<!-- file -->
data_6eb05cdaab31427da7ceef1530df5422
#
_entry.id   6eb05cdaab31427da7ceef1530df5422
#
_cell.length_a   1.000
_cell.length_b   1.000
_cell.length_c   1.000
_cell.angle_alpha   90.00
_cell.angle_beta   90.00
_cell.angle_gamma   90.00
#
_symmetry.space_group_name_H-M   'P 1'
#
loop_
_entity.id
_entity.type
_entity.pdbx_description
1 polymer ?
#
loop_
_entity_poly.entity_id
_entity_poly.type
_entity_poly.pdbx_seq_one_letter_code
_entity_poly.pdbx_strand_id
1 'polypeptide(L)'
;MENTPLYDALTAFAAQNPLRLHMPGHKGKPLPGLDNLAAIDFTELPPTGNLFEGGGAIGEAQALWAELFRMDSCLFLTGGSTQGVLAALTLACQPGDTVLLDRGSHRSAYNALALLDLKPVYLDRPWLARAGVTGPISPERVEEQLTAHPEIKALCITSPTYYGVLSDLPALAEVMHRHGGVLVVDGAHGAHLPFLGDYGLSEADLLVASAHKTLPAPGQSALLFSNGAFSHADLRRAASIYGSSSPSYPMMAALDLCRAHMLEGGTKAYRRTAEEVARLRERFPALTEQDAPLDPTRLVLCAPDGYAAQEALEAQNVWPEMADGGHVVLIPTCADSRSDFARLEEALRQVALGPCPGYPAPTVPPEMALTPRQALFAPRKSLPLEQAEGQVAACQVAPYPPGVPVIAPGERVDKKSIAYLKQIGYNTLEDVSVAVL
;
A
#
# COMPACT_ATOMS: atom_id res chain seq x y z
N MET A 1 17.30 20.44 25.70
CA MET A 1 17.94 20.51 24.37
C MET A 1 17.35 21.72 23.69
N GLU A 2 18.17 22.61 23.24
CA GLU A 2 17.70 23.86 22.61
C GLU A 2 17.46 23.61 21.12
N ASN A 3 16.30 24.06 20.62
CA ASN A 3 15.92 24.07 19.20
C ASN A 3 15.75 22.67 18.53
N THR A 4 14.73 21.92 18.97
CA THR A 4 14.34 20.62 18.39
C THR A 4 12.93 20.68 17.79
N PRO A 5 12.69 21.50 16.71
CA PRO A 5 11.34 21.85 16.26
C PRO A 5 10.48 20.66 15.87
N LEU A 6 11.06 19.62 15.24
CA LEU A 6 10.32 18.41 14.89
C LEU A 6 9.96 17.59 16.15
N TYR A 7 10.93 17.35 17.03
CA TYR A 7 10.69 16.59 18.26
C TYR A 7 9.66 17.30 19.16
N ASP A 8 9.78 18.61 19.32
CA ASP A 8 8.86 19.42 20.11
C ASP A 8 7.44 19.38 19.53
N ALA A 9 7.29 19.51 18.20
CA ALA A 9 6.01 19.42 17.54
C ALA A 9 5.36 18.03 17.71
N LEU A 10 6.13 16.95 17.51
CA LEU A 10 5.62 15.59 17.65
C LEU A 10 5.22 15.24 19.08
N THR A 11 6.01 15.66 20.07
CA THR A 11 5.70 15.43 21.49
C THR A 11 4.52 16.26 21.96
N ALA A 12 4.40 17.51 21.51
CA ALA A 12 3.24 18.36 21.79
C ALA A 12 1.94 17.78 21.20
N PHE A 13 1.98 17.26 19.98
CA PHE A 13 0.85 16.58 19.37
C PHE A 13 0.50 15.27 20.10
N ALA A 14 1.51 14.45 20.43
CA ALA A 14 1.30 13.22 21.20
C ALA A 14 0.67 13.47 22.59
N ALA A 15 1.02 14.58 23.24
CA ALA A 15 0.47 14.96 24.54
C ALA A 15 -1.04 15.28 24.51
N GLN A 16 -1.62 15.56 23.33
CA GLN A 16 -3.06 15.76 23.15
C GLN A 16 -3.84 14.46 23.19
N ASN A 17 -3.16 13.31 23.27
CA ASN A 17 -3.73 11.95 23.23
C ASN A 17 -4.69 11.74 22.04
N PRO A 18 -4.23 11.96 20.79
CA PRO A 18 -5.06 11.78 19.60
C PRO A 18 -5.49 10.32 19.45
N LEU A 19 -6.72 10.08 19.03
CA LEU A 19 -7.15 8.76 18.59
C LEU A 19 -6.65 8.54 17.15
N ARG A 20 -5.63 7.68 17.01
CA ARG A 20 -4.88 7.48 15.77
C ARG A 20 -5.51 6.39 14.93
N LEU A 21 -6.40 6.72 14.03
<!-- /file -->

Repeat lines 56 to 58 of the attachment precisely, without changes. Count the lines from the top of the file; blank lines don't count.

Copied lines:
CA ALA A 9 6.01 19.42 17.54
C ALA A 9 5.36 18.03 17.71
N LEU A 10 6.13 16.95 17.51